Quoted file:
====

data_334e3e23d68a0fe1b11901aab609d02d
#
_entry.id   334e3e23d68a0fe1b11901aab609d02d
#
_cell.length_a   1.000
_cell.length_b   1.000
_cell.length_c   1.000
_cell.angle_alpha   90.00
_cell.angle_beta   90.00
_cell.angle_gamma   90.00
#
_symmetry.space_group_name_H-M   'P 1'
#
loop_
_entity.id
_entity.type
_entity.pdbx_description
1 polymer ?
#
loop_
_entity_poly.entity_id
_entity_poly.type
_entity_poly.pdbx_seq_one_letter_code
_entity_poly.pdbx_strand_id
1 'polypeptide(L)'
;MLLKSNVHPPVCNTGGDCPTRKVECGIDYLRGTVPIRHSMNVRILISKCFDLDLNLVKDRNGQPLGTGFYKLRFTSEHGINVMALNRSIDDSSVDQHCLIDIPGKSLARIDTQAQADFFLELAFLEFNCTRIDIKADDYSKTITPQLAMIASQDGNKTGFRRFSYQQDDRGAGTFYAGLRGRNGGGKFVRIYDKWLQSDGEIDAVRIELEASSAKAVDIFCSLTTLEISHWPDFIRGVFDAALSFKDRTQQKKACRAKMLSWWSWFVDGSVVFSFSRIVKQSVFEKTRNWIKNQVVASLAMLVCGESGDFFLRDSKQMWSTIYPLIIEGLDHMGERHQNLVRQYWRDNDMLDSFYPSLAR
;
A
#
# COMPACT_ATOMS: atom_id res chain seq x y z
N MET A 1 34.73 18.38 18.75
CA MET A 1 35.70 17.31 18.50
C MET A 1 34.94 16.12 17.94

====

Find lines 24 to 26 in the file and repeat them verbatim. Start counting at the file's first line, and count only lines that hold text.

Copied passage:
_entity_poly.pdbx_strand_id
1 'polypeptide(L)'
;MLLKSNVHPPVCNTGGDCPTRKVECGIDYLRGTVPIRHSMNVRILISKCFDLDLNLVKDRNGQPLGTGFYKLRFTSEHGINVMALNRSIDDSSVDQHCLIDIPGKSLARIDTQAQADFFLELAFLEFNCTRIDIKADDYSKTITPQLAMIASQDGNKTGFRRFSYQQDDRGAGTFYAGLRGRNGGGKFVRIYDKWLQSDGEIDAVRIELEASSAKAVDIFCSLTTLEISHWPDFIRGVFDAALSFKDRTQQKKACRAKMLSWWSWFVDGSVVFSFSRIVKQSVFEKTRNWIKNQVVASLAMLVCGESGDFFLRDSKQMWSTIYPLIIEGLDHMGERHQNLVRQYWRDNDMLDSFYPSLAR